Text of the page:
Dr. Kramer opined that Plaintiff's prognosis appeared
“somewhat guarded.” Id. He noted,
“she displayed some very significant psychomotor
retardation …. She was very unspontaneous, mumbled,
and was soft spoken and difficult to understand.”
Id. Additionally, she had “some difficulty
understanding simple questions ….” Id.
Kramer opined that Plaintiff “appears to have the
intellectual ability to perform simple tasks, although her
attention and concentration and persistence and pace were
somewhat weak ….” Id. He also noted
that her eye contact was poor and she looked uncomfortable.
Id. He indicated that her limitations may be due to
the fact that Plaintiff reported experiencing a migraine at
the examination. Id.
Paul Tangeman, Ph.D., & Carl Tishler, Ph.D.
Tangeman reviewed Plaintiff's records on January 28,
2014. Id. at 163-75. He diagnosed seven severe
impairments: fibromyalgia, migraine, inflammatory bowel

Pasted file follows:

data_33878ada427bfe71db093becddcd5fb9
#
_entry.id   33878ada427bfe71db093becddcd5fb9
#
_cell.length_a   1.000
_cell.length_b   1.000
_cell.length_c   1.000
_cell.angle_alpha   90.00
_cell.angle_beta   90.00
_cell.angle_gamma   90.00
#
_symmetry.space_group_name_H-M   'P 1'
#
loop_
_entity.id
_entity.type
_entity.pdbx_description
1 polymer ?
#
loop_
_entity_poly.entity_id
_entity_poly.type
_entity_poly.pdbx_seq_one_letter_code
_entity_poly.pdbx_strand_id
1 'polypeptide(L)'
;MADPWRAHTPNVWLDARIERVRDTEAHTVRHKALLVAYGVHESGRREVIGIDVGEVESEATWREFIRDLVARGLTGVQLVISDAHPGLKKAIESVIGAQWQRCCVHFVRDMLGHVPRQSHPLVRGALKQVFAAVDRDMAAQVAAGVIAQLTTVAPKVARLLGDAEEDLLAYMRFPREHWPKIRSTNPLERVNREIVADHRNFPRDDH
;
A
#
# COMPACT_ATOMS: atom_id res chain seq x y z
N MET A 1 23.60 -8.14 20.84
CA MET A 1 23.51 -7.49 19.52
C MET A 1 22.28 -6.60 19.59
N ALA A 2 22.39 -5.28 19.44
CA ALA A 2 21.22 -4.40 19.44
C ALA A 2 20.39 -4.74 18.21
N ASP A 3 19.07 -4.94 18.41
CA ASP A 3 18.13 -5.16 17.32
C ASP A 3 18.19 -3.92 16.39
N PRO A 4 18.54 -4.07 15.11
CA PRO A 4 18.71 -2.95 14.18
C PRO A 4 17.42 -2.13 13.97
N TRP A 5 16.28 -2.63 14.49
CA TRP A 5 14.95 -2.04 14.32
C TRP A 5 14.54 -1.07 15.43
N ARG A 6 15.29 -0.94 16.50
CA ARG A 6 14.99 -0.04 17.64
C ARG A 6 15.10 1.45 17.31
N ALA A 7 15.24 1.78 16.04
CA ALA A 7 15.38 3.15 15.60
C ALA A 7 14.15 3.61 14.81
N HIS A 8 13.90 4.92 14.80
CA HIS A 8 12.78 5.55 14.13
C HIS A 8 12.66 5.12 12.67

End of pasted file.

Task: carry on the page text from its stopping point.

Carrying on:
disease, obesity, affective disorders, anxiety disorders, and
borderline intellectual functioning. Id. at 169. He
opined that Plaintiff had moderate restrictions of activities
of daily living; moderate difficulties in maintaining social
functioning; and moderate difficulties in maintaining
concentration, persistence, or pace. Id. Dr.
Tangeman found that Plaintiff was markedly impaired in her
ability to understand, remember, and carry out detailed
instructions. Id. at 172. She was moderately
impaired in her ability to understand, remember, and carry
out very short and simple instructions. Id. He
concluded, Plaintiff “is able to perform simple 1-2
step tasks in a static environment. Limited to occasional
contact with the public.” Id. at 173.
13, 2014, Dr. Tishler reviewed Plaintiff records and agreed
with Dr. Tangeman's conclusions. Id. at 163-75.
Gary Hinzman, M.D. & Eli Perencevich, D.O.
Hinzman reviewed Plaintiff's records on December 12,
2013. Id. at 163-75. He adopted the previous
ALJ's residual functional capacity under Acquiescence
Ruling 98-4. Id. at 171. On May 13, 2014, Dr.